Phil Elverum on community, creativity, and solitude

In a world where media so often smooths over rough edges, Phil Elverum, frontman of Mount Eerie, and formerly, The Microphones, stands out as an artist who confronts grief, nature, and the realities of the human experience with unflinching honesty through his music. Notably, Elverum is also an Anacortes native, who has now lived on Orcas for the past five years. His writing process, experience in the music industry as an independent producer, and coming of age in the Puget Sound all set him apart as one of the most grounded, intentional figures in the indie music scene today.

For the past several years, Elverum has been in the writing and recording process of Mount Eerie’s eleventh studio album. Elverum says his recording process “…used to be about a year pretty consistently…but then I had a kid and I had to get more efficient with my flow, because I have so little time…it made me do less. The songs became simpler.” But this album is an exception; “for this one, I didn’t want to [have a release deadline.] I just want to make stuff and let it grow on its own pace. And it’s possible it’s gotten a little too big because of that.”

Elverum’s best-selling record to date is A Crow Looked at Me (2017), a deeply personal account of his grief following the death of his wife. His upcoming work departs from that theme: “…there’s more ambiguity, more metaphor and poetry to it, rather than…trying to have zero poetry, just the names and dates and straight diary, basically…[it] didn’t feel like fruitful anymore. So, I wanted to get back into what song and poetry can be. Which is a little more mysterious, I think.”

One distinctive trademark of Elverum’s music is the natural symbols, which are used both as metaphor and as imagery in stories. Often these symbols invoke a uniquely northwestern image of fog, wind, rain, the sea, and sometimes specifically named landmarks such as Fidalgo Island’s Mount Erie. However, Elverum actually attempts to avoid the imagery in his work “because it happens so insistently. Naturally, it’s become a little bit ‘Oh my God, do I have another song about wind?’…I don’t want to fall into the hole of singing mystical songs about nature just as decoration…but I end up using those terms because the vocabulary of the natural world just makes the most sense to me.”

Ironically, the place Elverum credits as one of his creative touchstones is I-5.  “Most of the songs I’ve written have come to me while I’m driving. When I lived in Anacortes, I noticed that it was often when I was driving back and forth to Olympia. For some reason, so many songs came together right at the really stinky pulp mill in Everett. I think it was a certain length of time after leaving Anacortes, when I would be driving alone for long enough and my mind was settled, and then the idea just came up. I think of that spot as the source of all my songs weirdly.”

Elverum has been involved in the music scene since he released his first album at age 18. 27 years later, he describes the Internet as being the biggest change he has observed in the music industry: “[when] I started in high school, there was no Internet, really. It was just really slow webpages. The way people consume music now is completely different, with streaming and not really paying artists.” Elverum’s beginnings in music were in a time where “you make something, and then you sell it to people. Pretty straightforward. But now you get a video game to sponsor you to put your product in the game, but on a drink that comes with a shoe. I don’t even know. It’s so abstract now.”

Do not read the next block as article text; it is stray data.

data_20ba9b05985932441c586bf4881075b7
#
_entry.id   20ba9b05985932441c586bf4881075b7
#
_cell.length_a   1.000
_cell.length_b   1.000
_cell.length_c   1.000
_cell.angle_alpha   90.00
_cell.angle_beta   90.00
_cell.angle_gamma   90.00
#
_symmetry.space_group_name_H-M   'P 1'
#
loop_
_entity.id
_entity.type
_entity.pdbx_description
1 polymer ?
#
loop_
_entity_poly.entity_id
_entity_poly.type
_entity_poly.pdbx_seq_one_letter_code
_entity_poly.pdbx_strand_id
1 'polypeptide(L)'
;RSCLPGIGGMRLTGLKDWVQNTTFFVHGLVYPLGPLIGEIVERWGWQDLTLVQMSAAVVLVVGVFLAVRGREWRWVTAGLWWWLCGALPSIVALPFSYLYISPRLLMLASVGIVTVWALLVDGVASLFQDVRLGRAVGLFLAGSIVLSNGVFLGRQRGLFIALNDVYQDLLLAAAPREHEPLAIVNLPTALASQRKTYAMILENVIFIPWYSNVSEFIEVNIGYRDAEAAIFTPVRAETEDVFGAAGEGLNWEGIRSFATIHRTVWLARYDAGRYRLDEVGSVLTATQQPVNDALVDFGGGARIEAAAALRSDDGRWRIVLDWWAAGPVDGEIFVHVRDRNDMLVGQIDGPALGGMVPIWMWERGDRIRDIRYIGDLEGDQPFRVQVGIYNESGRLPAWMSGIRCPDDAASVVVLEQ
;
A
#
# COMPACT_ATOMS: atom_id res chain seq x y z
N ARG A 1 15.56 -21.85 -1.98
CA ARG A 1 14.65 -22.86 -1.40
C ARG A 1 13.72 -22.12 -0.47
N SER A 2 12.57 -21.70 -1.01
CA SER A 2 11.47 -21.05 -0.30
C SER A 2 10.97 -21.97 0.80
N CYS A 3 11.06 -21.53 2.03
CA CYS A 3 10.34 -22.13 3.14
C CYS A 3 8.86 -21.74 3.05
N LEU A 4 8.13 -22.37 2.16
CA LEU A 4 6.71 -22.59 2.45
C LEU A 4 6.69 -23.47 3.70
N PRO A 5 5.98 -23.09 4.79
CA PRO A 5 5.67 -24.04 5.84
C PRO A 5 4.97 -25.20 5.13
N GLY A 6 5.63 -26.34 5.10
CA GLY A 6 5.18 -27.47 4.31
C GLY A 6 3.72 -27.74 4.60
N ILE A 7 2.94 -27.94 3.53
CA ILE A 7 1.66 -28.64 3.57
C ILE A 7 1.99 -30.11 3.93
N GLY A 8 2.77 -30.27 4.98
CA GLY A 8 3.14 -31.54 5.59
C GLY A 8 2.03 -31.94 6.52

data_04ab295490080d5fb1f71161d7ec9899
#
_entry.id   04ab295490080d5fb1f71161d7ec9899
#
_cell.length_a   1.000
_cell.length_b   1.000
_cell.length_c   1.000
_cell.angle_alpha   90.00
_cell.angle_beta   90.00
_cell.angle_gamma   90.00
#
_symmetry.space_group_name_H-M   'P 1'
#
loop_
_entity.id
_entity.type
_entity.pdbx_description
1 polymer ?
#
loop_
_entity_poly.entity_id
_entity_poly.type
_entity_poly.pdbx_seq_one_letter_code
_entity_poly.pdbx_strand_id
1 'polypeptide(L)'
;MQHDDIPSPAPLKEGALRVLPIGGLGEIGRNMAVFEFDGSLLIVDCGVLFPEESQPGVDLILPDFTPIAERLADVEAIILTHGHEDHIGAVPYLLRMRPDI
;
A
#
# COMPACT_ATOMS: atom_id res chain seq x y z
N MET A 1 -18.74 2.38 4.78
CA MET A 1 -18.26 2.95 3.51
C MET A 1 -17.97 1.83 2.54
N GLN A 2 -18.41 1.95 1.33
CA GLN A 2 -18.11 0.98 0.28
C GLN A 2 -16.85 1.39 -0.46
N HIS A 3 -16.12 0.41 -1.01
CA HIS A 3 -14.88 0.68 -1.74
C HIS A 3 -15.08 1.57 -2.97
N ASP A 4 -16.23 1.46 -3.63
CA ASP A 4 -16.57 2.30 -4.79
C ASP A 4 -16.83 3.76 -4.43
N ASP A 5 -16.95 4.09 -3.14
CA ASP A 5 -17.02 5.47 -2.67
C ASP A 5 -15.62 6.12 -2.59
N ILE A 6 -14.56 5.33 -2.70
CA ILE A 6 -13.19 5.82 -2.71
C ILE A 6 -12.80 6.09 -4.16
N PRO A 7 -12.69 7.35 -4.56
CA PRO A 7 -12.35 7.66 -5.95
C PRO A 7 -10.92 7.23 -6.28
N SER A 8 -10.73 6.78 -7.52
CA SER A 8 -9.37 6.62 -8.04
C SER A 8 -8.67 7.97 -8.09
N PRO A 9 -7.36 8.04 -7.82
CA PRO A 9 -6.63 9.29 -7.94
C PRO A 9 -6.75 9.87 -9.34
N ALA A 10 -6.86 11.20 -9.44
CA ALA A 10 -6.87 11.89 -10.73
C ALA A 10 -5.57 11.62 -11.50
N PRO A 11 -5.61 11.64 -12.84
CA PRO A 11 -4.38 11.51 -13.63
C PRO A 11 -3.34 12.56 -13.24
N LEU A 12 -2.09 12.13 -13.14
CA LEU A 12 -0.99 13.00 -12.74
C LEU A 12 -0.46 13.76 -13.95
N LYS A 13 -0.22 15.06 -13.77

In his upbringing in Anacortes, Elverum found a community that further highlights the distance between his beginnings in music and the landscape of the music industry today. “…little communities of like-minded artists are pretty crucial. I think maybe they exist online now…maybe they don’t. Maybe when the community is something as vast as TikTok or Instagram or whatever, it’s infinite. And it doesn’t feel like a community. It feels just like an ocean.”

Elverum said that the community he found allowed him to enjoy the small town of Anacortes more, and not feel trapped there. “I had small group of good friends, and we had fun doing our weird projects together. And that was enough for me to feel like ‘Yes, it’s smallish here, but you create your own fun wherever you are.’”

When Elverum graduated from Anacortes High School, he attended Evergreen State College. He found that his natural love for experimentation when it came to recording music and “mak[ing] a world by layering sounds and by doing things in different ways” was not reflected in his music studies there. “I took a recording class there and was taught this whole other approach to recording which was basically don’t experiment. Drums should sound like this, guitar should sound like this, vocals should sound like this. It was very dead. And so, I dropped that class and actually dropped out of Evergreen, because I knew that wasn’t my purpose in life.”

Elverum believes that there are things he needed to leave Anacortes to experience. “I think these places like Anacortes and Orcas are magical, wonderful places to live, and essential to leave, and then maybe come back. I think some people leave and come back, but it’s so crucial…to leave for perspective of the world.” After living in Olympia, Elverum returned to Anacortes in search of “more open space and emptiness” and eventually moved to Orcas when “Anacortes started to feel too crazy.”

On Orcas, Elverum finds an uninterrupted life in which to create his art. “I really like quiet, and I actually am not that reliant on community as an artist. I tend to do work best when people leave me alone. You can do here.” The slow pace of island life seems to agree with him, and agree with his artistic process. “I have a more spacious life here and give myself more time to just kind of let ideas develop. It’s nice.”